CHARLOTTESVILLE, Va. — Three University of Virginia football players killed in an on-campus shooting were remembered Monday by their head coach as “all good kids.”
Devin Chandler, Lavel Davis Jr., and D’Sean Perry were juniors returning to campus from a class trip to see a play Sunday night when authorities say they were killed by a fellow student.
The young men were also members of the Virginia football team, journeying through periods of transition in their careers — whether it was bouncing back from a season-ending injury, changing positions on the team or transferring in from another school.
“They were all good kids,” head football coach Tony Elliott said early Monday afternoon. He said he would talk about the victims “when the time is right.”
A couple hours later, teammate Aaron Faumui spoke briefly through tears to reporters as he struggled to make sense of the loss.
“I don’t even know what to say right now,” said the college senior who plays defensive tackle. “I just want to say they were three young great men.”
The grief was felt widely, reverberating through football programs across the country — in part because college athletes can move around more with the easing of transfer restrictions. Players from Wisconsin to Utah and Washington state mourned because they had played at Virginia.
“Can’t put into words the physical and mental pain that comes with losing not just teammates, but brothers,” tweeted Wayne Taulapapa, a running back who transferred from Virginia to the University of Washington. “You were never just football players, but rather examples of great and honorable young men.”
The shooting happened just after 10:15 p.m. Sunday as a charter bus full of students returned from seeing a play in Washington. University President Jim Ryan said authorities did not have a “full understanding” of the motive or circumstances surrounding the shooting.
Police on Monday captured a university student, Christopher Darnell Jones Jr., 22, whom they say is suspected of shooting the three football players and wounding two others. Jones had once played on the football team, but had not been a member of the team for at least a year, police said.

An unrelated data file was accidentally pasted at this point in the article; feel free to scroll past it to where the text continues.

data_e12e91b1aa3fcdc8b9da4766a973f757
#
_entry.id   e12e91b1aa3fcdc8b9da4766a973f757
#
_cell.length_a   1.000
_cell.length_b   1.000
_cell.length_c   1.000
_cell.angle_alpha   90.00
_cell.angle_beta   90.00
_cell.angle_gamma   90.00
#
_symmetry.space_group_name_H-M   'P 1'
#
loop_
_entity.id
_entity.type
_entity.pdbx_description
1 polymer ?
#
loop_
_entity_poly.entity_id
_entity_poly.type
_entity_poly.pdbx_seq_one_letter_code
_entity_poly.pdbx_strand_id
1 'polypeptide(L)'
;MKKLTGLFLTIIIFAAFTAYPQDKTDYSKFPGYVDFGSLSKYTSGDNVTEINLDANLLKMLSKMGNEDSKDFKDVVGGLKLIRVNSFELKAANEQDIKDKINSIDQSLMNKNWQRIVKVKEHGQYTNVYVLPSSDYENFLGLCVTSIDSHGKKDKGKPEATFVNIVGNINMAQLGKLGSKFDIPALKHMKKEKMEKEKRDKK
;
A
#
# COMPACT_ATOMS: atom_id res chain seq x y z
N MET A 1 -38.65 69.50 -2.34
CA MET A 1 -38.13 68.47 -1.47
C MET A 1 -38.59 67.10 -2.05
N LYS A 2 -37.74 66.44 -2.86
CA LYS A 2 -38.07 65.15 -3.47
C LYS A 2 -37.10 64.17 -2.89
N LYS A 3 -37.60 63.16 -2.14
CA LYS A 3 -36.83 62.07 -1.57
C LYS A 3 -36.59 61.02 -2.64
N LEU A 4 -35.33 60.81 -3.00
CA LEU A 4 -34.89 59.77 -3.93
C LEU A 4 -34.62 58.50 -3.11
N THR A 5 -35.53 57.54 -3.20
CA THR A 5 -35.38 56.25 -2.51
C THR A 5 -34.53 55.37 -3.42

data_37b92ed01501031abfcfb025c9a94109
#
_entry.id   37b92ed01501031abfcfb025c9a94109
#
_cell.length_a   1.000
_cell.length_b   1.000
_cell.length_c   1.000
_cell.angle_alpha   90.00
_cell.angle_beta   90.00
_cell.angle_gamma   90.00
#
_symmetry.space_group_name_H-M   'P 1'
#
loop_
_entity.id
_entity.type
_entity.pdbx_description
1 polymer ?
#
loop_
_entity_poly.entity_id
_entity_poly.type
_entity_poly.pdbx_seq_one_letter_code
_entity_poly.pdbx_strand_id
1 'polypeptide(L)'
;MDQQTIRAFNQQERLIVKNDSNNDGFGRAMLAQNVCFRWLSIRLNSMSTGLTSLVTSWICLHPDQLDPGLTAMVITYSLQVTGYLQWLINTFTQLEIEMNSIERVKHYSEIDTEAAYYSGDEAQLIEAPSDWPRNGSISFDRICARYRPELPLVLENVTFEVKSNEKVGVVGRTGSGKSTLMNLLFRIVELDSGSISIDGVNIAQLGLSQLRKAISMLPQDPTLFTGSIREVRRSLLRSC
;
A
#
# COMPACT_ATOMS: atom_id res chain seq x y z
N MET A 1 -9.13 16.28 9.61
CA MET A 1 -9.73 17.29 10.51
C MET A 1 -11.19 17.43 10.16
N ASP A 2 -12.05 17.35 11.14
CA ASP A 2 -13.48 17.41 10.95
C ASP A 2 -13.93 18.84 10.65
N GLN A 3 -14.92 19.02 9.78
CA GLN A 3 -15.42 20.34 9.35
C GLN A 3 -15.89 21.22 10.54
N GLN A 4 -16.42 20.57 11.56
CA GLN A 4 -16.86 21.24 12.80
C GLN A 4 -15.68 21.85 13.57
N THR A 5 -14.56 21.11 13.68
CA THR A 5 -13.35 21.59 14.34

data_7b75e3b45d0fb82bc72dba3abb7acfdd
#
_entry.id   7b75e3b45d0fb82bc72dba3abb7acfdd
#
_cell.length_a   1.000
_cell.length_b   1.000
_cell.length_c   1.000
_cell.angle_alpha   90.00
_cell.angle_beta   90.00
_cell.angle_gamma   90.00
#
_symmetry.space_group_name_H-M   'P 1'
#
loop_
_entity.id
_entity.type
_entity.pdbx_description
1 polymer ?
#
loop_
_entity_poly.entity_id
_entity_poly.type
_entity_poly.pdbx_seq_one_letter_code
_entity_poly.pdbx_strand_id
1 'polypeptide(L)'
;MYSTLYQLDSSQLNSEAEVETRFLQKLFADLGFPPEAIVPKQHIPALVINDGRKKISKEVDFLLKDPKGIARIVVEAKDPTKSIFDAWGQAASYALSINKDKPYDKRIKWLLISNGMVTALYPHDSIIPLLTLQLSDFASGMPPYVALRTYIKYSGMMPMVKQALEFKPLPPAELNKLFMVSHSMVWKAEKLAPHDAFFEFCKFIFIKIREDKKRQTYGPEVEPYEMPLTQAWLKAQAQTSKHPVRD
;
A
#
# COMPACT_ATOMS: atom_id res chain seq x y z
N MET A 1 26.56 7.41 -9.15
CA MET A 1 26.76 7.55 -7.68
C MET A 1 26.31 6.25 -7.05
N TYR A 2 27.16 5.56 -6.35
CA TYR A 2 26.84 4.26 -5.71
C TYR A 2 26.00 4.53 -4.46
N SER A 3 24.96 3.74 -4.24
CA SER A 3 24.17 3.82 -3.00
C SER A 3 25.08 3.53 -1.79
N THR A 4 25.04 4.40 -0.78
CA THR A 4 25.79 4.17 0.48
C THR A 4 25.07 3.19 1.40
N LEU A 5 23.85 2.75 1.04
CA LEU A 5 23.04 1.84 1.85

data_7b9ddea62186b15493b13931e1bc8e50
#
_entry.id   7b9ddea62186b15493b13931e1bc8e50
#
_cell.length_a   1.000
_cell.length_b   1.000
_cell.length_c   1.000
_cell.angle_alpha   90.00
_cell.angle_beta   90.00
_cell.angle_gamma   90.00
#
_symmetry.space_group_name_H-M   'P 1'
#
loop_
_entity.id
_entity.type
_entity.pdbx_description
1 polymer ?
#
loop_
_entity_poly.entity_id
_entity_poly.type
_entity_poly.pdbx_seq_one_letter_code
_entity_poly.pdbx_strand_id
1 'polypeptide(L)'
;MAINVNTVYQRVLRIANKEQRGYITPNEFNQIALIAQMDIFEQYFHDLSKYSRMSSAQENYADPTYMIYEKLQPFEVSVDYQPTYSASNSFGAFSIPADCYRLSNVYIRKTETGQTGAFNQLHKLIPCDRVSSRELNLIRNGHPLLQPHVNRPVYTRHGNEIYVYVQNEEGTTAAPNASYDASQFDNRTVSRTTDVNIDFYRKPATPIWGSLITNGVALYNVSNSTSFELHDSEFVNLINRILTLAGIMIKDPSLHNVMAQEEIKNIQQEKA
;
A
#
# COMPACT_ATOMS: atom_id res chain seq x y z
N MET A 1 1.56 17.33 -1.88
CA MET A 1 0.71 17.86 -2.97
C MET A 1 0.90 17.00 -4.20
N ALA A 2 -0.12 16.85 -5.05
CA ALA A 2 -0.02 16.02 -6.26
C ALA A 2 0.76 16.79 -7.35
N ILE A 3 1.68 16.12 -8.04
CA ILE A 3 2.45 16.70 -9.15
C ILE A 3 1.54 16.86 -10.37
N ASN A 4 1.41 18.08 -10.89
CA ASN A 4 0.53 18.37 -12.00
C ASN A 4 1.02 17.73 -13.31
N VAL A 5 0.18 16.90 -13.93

Davis was a 6-foot-7 wide receiver from Dorchester, South Carolina. He finished the 2020 season ranked No. 2 in the nation and No. 1 in the Atlantic Coast Conference for average yards per reception, among many other accolades.
An undisclosed injury sidelined Davis for 2021 season but he returned this year, starting six of the first seven games. In the season opener against the University of Richmond, Davis caught four passes for 89 yards, including a 56-yard touchdown. He was on a watch list for 2022 Comeback Player of the Year.
Perry was a linebacker from Miami, Florida. In September, Perry told the Daily Progress he was called to the Cavaliers’ football offices where linebackers coach Clint Sintim said he needed Perry to move from linebacker to defensive end.
Perry told the newspaper it was “no problem at all. It was a smooth transition.”
“Honestly, I feel like I can do both (linebacker and defensive end),” Perry said. “And I prepared myself well to work in space and pass rush during the offseason. … So, both positions I’m very comfortable with and I’m just trying to help the team win.”
Perry appeared in seven games this year and made seven tackles.
Chandler was a wide receiver from Huntersville, North Carolina. He recently transferred from Wisconsin. His accomplishments for the Badgers included a 59-yard kickoff return and 18-yard rush in the Duke’s Mayo Bowl against Wake Forest in 2020.
“Once a badger, always a badger,” Jim Leonhard, the University of Wisconsin’s interim head football coach, tweeted Monday in the wake of Chandler’s death.
“He had a lasting impact on his teammates, even after he left UW, which is a testament to the type of person he was,” Leonhard wrote. “His personality was infectious and he was a joy to be around. Our team is hurting for him and his family.”